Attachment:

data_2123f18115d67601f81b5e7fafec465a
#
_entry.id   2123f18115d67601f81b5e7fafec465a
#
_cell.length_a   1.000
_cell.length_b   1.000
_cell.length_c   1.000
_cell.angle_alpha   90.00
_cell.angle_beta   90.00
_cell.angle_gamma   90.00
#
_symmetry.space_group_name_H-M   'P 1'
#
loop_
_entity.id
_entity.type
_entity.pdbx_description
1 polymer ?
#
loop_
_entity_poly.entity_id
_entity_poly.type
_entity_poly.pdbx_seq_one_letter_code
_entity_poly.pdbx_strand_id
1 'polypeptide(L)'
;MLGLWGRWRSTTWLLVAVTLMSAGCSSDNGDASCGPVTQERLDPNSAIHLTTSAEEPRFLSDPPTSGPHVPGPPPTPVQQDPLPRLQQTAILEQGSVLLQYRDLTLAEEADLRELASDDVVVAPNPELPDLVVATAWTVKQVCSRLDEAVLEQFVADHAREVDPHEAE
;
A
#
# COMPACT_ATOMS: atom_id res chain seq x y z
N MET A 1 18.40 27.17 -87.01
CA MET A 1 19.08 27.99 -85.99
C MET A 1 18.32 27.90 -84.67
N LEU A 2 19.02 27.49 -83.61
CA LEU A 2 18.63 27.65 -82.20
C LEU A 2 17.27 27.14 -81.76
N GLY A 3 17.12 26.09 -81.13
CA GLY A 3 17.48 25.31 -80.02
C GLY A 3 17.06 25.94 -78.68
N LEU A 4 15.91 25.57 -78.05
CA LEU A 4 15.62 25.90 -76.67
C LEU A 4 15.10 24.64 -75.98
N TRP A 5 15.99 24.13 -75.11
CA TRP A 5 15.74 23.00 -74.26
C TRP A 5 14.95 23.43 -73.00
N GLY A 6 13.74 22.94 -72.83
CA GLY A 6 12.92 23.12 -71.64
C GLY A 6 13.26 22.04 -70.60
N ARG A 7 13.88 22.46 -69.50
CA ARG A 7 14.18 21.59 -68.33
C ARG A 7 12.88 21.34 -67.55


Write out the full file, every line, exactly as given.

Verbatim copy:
data_2123f18115d67601f81b5e7fafec465a
#
_entry.id   2123f18115d67601f81b5e7fafec465a
#
_cell.length_a   1.000
_cell.length_b   1.000
_cell.length_c   1.000
_cell.angle_alpha   90.00
_cell.angle_beta   90.00
_cell.angle_gamma   90.00
#
_symmetry.space_group_name_H-M   'P 1'
#
loop_
_entity.id
_entity.type
_entity.pdbx_description
1 polymer ?
#
loop_
_entity_poly.entity_id
_entity_poly.type
_entity_poly.pdbx_seq_one_letter_code
_entity_poly.pdbx_strand_id
1 'polypeptide(L)'
;MLGLWGRWRSTTWLLVAVTLMSAGCSSDNGDASCGPVTQERLDPNSAIHLTTSAEEPRFLSDPPTSGPHVPGPPPTPVQQDPLPRLQQTAILEQGSVLLQYRDLTLAEEADLRELASDDVVVAPNPELPDLVVATAWTVKQVCSRLDEAVLEQFVADHAREVDPHEAE
;
A
#
# COMPACT_ATOMS: atom_id res chain seq x y z
N MET A 1 18.40 27.17 -87.01
CA MET A 1 19.08 27.99 -85.99
C MET A 1 18.32 27.90 -84.67
N LEU A 2 19.02 27.49 -83.61
CA LEU A 2 18.63 27.65 -82.20
C LEU A 2 17.27 27.14 -81.76
N GLY A 3 17.12 26.09 -81.13
CA GLY A 3 17.48 25.31 -80.02
C GLY A 3 17.06 25.94 -78.68
N LEU A 4 15.91 25.57 -78.05
CA LEU A 4 15.62 25.90 -76.67
C LEU A 4 15.10 24.64 -75.98
N TRP A 5 15.99 24.13 -75.11
CA TRP A 5 15.74 23.00 -74.26
C TRP A 5 14.95 23.43 -73.00
N GLY A 6 13.74 22.94 -72.83
CA GLY A 6 12.92 23.12 -71.64
C GLY A 6 13.26 22.04 -70.60
N ARG A 7 13.88 22.46 -69.50
CA ARG A 7 14.18 21.59 -68.33
C ARG A 7 12.88 21.34 -67.55